The Guardian, that relentless pusher of leftism, cites the poll figures for the European parliament.
The Ifop poll in the newspaper Le Nouvel Observateur gave Marine Le Pen‘s National Front 24% in the European contest, five points ahead of Hollande’s socialists and almost four times what the far-right party achieved in the last European election, in 2009.
Nigel Farage‘s UK Independence party is tipped to do well, possibly becoming the biggest British party in the European parliament, while Geert Wilders, the Dutch anti-immigrant and anti-Islam populist, is also running strongly in the opinion polls.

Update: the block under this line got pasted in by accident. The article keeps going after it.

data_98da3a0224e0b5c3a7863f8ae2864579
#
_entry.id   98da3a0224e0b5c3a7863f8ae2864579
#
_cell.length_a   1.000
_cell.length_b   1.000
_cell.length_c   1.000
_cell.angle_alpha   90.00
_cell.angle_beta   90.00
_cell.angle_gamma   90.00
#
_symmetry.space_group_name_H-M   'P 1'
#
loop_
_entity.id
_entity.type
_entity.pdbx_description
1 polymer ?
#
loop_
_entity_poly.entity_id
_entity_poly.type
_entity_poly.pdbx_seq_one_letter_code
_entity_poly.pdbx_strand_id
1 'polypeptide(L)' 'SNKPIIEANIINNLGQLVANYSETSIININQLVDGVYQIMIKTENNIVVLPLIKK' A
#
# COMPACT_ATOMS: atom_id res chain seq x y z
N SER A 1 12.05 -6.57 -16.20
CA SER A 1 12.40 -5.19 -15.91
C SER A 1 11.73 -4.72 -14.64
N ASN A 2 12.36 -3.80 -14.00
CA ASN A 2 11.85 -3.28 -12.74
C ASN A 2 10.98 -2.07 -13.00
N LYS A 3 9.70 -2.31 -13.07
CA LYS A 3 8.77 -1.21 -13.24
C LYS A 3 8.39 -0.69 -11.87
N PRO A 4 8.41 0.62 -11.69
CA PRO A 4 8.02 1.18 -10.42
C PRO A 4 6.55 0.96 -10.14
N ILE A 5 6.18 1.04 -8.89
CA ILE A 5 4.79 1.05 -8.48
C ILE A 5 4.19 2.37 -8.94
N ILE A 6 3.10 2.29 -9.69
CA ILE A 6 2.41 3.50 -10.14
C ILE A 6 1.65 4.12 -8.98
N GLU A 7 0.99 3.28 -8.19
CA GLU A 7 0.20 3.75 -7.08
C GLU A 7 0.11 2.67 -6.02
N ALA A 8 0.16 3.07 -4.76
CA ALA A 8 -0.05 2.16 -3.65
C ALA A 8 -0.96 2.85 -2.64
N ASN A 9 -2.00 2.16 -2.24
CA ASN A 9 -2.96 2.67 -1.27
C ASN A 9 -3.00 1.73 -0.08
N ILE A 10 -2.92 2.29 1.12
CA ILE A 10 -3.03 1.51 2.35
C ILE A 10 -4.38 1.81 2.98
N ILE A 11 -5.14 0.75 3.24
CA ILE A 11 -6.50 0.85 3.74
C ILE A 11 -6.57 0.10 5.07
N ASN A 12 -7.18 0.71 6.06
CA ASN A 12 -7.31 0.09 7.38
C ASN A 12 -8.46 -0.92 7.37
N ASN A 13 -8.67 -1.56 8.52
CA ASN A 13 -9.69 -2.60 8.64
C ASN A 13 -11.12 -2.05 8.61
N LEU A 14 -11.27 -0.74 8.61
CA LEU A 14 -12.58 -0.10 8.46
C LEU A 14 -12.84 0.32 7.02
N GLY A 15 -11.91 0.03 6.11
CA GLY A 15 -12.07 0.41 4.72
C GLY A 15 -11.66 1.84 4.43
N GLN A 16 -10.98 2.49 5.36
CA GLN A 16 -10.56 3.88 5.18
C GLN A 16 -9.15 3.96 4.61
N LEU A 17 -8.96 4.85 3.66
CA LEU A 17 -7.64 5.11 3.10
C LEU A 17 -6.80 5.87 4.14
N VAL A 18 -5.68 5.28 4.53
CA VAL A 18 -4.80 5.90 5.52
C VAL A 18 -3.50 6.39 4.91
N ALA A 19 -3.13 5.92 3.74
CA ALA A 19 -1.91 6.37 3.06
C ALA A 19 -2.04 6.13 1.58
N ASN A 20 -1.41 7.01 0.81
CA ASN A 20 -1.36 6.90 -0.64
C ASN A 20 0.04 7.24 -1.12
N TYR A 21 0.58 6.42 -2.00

German analysts and politicians expect the new anti single European currency party, Alternative for Germany, to win its first seats in a national poll. The far-right in Poland, Austria, Hungary and Bulgaria would also register gains, on current projections.
A combination of out of control Islamic minorities, arrogant know-it-all European Union government, and economic malaise is working to produce this.